“Equality of Opportunity” is on the lips of “liberals” and conservatives alike. What does the term mean?
To the Founding Fathers, “equality” meant before the law; meaning, the government protects every individual’s inalienable rights to life, liberty, property, and pursuit of happiness equally and at all times. “Opportunity” meant political freedom; nothing else.
But today, “equality of opportunity” carries a completely different meaning. For example, let’s turn to a Gawker article written last year by Jim Cook, There’s a Simple Solution to the Public Schools Crisis: Let’s Ban Private Schools. Few people openly support legally banning private schools—yet—but Cook’s “solution” is instructive for what it says about “equality of opportunity.”
Public—i.e., government—schools, Cook notes, are beset with “stagnant or declining graduation rates, substandard educations, dilapidated schools, angry teachers, underserved students.”
These problems could be fixed by legally banning private schools, Cook rationalizes, because “Wealthy people tend to lobby effectively for their interests, and if their interests were to include adequate public funding for the schools their children attend,” we’d get better public schools.
But this is just superficial wishful thinking. More fundamentally, Cook believes “there’s also a moral argument for banning private education. . . .
Put simply: Equality of opportunity demands that children should not be penalized—or advantaged—by the accident of their birth. Educational benefits, which are the most crucial resource when it comes to determining the life-outcomes for children of all backgrounds, shouldn't be distributed based on how rich your parents are. They should be distributed equally.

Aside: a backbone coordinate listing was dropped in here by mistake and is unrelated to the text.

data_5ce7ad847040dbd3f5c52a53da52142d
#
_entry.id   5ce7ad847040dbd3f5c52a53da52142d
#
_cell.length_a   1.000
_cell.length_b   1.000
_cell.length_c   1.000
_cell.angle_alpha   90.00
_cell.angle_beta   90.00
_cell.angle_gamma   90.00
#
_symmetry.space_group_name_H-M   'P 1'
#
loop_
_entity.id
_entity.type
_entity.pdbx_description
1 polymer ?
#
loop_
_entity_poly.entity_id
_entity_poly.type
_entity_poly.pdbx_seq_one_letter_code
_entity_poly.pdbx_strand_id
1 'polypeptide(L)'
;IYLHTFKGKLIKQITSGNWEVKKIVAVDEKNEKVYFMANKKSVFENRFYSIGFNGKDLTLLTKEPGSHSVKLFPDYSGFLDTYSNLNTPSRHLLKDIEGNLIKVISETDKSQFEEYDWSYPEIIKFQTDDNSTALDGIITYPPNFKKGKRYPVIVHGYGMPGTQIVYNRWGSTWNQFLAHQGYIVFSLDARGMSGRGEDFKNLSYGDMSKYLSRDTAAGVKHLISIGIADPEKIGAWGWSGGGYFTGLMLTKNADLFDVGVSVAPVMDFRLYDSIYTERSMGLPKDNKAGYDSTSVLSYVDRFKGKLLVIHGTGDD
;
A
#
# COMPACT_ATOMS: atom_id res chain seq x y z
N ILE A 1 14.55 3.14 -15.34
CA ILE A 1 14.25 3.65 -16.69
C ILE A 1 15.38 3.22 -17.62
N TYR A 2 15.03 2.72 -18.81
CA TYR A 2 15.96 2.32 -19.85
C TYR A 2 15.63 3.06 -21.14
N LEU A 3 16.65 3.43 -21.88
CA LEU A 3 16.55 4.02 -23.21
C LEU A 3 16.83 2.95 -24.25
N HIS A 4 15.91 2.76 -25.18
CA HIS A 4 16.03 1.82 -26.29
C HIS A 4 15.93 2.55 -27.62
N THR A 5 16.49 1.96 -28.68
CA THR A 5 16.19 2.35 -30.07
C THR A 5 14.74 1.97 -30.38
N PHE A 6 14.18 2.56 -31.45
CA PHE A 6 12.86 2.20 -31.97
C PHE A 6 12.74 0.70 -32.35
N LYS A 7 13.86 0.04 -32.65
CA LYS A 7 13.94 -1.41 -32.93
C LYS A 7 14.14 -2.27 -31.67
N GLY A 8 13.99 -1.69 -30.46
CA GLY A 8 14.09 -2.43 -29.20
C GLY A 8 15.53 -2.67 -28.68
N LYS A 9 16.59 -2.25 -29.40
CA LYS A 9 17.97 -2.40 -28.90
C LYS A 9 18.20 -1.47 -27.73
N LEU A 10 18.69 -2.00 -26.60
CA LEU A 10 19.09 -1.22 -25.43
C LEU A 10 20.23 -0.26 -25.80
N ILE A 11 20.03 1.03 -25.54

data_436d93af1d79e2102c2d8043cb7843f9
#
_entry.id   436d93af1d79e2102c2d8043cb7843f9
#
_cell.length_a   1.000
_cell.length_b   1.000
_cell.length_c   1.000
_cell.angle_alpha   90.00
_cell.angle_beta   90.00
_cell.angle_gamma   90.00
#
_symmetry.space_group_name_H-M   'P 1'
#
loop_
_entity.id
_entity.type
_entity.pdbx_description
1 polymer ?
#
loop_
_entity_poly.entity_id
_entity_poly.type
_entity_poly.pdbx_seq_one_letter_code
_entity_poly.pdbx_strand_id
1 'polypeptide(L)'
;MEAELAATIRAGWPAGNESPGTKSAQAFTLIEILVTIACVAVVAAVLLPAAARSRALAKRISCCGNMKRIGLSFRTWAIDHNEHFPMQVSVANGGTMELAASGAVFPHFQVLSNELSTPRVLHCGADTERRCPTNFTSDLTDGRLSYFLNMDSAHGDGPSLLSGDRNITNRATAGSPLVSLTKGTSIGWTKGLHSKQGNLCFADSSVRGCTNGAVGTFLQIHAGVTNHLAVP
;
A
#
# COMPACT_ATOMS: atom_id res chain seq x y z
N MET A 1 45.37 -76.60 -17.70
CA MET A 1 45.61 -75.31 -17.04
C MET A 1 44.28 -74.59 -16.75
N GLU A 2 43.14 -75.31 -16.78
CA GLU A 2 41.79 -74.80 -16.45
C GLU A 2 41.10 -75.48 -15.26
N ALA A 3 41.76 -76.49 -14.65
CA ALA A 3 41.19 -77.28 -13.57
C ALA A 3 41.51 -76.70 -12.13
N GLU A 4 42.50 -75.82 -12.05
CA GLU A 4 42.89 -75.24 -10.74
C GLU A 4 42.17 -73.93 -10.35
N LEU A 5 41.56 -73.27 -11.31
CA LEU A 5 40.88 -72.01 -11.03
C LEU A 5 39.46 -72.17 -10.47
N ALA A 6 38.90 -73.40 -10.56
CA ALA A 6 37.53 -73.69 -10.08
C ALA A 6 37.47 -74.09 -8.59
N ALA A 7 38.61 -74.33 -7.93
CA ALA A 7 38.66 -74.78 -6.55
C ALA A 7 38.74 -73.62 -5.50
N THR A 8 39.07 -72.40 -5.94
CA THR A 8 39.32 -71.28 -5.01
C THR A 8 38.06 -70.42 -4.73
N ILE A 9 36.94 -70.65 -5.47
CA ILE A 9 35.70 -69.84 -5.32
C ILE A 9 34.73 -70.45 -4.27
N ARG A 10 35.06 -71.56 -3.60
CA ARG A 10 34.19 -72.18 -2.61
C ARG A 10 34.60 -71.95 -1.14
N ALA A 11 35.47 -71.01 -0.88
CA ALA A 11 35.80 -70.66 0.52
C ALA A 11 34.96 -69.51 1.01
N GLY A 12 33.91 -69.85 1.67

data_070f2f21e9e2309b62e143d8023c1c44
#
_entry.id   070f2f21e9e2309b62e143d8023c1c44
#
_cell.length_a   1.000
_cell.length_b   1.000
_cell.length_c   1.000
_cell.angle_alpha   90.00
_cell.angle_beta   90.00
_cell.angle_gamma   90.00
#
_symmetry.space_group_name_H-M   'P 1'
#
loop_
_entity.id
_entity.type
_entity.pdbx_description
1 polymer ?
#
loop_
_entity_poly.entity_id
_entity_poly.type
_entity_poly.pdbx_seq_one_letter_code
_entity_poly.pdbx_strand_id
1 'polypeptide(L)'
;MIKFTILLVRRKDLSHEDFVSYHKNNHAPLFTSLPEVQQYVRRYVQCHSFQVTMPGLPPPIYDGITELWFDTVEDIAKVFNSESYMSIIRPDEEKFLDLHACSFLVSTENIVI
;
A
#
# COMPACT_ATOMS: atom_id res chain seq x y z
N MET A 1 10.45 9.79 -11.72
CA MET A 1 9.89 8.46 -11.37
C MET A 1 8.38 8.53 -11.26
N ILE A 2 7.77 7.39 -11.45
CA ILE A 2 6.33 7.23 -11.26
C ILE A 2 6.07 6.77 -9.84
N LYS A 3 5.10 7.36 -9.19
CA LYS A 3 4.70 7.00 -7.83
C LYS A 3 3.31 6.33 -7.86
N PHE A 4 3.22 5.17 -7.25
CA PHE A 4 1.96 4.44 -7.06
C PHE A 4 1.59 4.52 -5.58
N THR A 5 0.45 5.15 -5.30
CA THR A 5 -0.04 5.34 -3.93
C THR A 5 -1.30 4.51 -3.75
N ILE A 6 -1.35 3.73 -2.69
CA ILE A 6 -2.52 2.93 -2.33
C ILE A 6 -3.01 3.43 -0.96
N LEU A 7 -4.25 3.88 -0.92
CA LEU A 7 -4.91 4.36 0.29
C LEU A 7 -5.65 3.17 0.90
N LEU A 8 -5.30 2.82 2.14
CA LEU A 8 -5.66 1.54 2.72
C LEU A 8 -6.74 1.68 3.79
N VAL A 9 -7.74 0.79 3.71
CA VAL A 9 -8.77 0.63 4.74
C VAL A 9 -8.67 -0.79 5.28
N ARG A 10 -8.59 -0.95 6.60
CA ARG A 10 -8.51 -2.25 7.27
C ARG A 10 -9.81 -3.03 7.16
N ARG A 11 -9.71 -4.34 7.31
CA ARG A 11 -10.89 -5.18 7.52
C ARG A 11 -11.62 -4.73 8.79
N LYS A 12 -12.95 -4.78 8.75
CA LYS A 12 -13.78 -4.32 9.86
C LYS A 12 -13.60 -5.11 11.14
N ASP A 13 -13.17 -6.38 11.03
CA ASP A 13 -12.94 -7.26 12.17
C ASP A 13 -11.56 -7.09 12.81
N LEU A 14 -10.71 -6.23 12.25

Cook is not primarily motivated by the prospect of people lifting themselves up, but of tearing the best achievers down. In the name of equalizing “life-outcome” “opportunities” for all children, Cook callously demands the sacrifice of superior private schools for the sake of what he readily acknowledges are failing government schools. He demands the government violate the rights (and opportunity) of educators to establish private schools; the rights (and opportunity) of parents to pursue for their children the best schools that, in the parents’ judgment, educators have to offer; and the rights (and opportunity) of both educators and parents to contract voluntarily to mutual advantage.
This is what “equality of opportunity,” in today’s usage, looks like in action. Since life opportunities vary from person to person—e.g., the family a child is born into—the only way to equalize opportunity is to violate the rights and obliterate the opportunities of those who are “advantaged”—i.e., those who excel.
“Equality of opportunity” has morphed into an economic term; the flip side of the socialist coin labeled “equality of outcome.” To secure our liberty and rights—and prevent Cook-like education schemes from gaining political traction in the future—Americans must reject any government attempt to equalize economic opportunity, and demand that it return to its sole legitimate function of protecting the only kind of equality that is just and moral—equality before the law.
Egalitarian Call to Abolish Schools is Morally Obscene and Economically Absurd
The Problem for Government School Apologists; American Ideals